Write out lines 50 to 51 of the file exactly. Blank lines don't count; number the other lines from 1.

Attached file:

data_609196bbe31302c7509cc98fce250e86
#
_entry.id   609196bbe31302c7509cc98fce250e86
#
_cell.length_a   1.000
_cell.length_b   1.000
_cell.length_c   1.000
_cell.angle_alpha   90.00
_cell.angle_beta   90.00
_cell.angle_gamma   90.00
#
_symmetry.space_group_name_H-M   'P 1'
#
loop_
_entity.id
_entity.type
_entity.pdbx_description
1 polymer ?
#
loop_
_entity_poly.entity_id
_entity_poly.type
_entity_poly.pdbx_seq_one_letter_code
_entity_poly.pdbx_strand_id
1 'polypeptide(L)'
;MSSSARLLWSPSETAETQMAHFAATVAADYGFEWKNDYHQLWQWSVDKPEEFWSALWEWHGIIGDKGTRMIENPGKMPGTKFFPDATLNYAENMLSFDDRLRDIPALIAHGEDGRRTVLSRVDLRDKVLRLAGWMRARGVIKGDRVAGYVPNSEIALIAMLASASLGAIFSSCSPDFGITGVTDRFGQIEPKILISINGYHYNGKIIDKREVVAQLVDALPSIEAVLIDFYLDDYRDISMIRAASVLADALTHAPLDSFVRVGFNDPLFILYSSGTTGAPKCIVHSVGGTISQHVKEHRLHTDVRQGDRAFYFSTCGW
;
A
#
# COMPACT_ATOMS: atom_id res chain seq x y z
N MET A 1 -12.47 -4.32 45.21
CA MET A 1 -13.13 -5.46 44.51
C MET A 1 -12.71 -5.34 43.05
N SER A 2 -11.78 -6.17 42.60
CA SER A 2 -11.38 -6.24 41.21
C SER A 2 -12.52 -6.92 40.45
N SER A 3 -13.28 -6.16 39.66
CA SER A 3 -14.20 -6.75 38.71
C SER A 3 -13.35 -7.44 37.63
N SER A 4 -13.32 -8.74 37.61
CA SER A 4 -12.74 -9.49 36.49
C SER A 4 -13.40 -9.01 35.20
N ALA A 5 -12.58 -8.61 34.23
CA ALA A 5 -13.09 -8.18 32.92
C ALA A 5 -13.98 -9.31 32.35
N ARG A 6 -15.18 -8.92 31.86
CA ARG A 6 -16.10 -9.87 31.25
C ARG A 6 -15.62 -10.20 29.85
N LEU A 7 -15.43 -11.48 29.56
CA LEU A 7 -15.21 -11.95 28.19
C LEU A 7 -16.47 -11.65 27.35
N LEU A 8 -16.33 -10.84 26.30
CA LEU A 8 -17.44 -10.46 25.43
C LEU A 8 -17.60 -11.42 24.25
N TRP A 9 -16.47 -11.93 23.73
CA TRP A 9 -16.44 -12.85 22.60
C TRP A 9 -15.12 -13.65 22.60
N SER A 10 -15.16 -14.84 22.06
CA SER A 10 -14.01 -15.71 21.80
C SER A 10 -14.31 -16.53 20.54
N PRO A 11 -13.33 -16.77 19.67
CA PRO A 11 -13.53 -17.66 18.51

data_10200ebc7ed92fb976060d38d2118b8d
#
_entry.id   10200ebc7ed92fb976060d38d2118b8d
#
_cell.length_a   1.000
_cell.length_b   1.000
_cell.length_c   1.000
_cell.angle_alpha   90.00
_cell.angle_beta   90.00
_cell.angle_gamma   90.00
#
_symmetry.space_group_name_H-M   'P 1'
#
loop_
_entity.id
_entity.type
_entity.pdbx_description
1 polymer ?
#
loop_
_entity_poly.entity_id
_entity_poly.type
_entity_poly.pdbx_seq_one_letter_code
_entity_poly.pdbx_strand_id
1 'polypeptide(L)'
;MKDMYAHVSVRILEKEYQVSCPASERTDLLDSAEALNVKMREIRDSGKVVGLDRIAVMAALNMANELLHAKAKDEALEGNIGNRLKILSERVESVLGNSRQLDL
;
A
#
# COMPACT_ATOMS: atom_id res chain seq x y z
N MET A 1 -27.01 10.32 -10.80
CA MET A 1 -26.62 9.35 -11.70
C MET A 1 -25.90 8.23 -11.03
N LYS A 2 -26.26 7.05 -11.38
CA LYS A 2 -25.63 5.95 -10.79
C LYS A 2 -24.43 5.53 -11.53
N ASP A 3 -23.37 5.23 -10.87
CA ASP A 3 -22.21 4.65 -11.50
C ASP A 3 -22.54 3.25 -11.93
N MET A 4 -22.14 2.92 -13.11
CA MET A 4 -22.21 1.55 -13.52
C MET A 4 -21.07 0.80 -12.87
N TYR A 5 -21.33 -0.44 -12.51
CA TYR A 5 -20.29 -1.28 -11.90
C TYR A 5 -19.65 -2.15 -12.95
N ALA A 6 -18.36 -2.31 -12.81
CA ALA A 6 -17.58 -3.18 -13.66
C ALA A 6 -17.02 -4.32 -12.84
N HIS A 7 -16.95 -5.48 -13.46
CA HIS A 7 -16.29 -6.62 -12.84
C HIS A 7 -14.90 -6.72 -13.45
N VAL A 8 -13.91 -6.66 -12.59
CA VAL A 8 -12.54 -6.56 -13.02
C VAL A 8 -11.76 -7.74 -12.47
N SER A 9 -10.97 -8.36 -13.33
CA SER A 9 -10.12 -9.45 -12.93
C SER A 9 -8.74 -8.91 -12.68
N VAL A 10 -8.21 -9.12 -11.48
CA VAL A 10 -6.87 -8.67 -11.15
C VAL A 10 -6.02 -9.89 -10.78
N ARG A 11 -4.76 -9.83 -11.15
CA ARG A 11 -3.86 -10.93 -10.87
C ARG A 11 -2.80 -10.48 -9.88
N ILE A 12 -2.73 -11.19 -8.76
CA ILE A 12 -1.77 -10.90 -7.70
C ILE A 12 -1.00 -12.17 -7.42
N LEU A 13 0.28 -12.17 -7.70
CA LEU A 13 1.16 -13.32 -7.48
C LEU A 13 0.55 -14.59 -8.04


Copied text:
CA LEU A 7 -15.21 -11.95 28.19
C LEU A 7 -16.47 -11.65 27.35